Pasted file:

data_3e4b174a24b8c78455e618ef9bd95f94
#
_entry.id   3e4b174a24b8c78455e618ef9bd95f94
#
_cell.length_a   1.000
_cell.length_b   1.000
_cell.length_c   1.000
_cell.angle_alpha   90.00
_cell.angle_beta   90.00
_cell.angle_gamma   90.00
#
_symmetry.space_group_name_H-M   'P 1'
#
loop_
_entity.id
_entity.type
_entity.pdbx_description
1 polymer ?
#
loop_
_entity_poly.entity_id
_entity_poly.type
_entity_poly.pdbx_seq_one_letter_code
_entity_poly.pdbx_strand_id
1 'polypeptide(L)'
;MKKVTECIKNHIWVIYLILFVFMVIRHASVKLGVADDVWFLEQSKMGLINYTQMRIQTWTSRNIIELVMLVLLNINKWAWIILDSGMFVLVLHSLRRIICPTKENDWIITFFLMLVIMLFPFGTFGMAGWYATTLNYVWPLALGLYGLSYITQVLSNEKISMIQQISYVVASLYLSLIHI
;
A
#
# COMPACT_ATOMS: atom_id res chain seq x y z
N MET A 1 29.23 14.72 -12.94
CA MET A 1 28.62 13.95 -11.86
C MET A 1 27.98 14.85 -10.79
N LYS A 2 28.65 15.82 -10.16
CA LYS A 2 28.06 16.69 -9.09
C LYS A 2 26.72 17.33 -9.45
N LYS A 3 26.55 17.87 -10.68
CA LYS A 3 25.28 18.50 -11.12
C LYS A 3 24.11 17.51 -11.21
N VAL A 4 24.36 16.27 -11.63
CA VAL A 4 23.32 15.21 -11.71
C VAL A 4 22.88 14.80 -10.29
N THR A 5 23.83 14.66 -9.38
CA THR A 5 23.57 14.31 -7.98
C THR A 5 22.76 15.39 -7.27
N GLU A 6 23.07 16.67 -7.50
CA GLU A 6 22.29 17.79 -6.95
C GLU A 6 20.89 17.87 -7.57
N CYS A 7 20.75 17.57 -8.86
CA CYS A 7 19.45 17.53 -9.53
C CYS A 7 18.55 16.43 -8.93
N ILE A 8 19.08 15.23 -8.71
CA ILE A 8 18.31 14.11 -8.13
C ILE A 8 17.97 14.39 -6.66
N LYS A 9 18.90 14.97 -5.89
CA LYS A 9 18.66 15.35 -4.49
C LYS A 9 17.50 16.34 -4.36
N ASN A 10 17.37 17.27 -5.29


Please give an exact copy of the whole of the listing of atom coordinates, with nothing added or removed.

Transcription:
data_3e4b174a24b8c78455e618ef9bd95f94
#
_entry.id   3e4b174a24b8c78455e618ef9bd95f94
#
_cell.length_a   1.000
_cell.length_b   1.000
_cell.length_c   1.000
_cell.angle_alpha   90.00
_cell.angle_beta   90.00
_cell.angle_gamma   90.00
#
_symmetry.space_group_name_H-M   'P 1'
#
loop_
_entity.id
_entity.type
_entity.pdbx_description
1 polymer ?
#
loop_
_entity_poly.entity_id
_entity_poly.type
_entity_poly.pdbx_seq_one_letter_code
_entity_poly.pdbx_strand_id
1 'polypeptide(L)'
;MKKVTECIKNHIWVIYLILFVFMVIRHASVKLGVADDVWFLEQSKMGLINYTQMRIQTWTSRNIIELVMLVLLNINKWAWIILDSGMFVLVLHSLRRIICPTKENDWIITFFLMLVIMLFPFGTFGMAGWYATTLNYVWPLALGLYGLSYITQVLSNEKISMIQQISYVVASLYLSLIHI
;
A
#
# COMPACT_ATOMS: atom_id res chain seq x y z
N MET A 1 29.23 14.72 -12.94
CA MET A 1 28.62 13.95 -11.86
C MET A 1 27.98 14.85 -10.79
N LYS A 2 28.65 15.82 -10.16
CA LYS A 2 28.06 16.69 -9.09
C LYS A 2 26.72 17.33 -9.45
N LYS A 3 26.55 17.87 -10.68
CA LYS A 3 25.28 18.50 -11.12
C LYS A 3 24.11 17.51 -11.21
N VAL A 4 24.36 16.27 -11.63
CA VAL A 4 23.32 15.21 -11.71
C VAL A 4 22.88 14.80 -10.29
N THR A 5 23.83 14.66 -9.38
CA THR A 5 23.57 14.31 -7.98
C THR A 5 22.76 15.39 -7.27
N GLU A 6 23.07 16.67 -7.50
CA GLU A 6 22.29 17.79 -6.95
C GLU A 6 20.89 17.87 -7.57
N CYS A 7 20.75 17.57 -8.86
CA CYS A 7 19.45 17.53 -9.53
C CYS A 7 18.55 16.43 -8.93
N ILE A 8 19.08 15.23 -8.71
CA ILE A 8 18.31 14.11 -8.13
C ILE A 8 17.97 14.39 -6.66
N LYS A 9 18.90 14.97 -5.89
CA LYS A 9 18.66 15.35 -4.49
C LYS A 9 17.50 16.34 -4.36
N ASN A 10 17.37 17.27 -5.29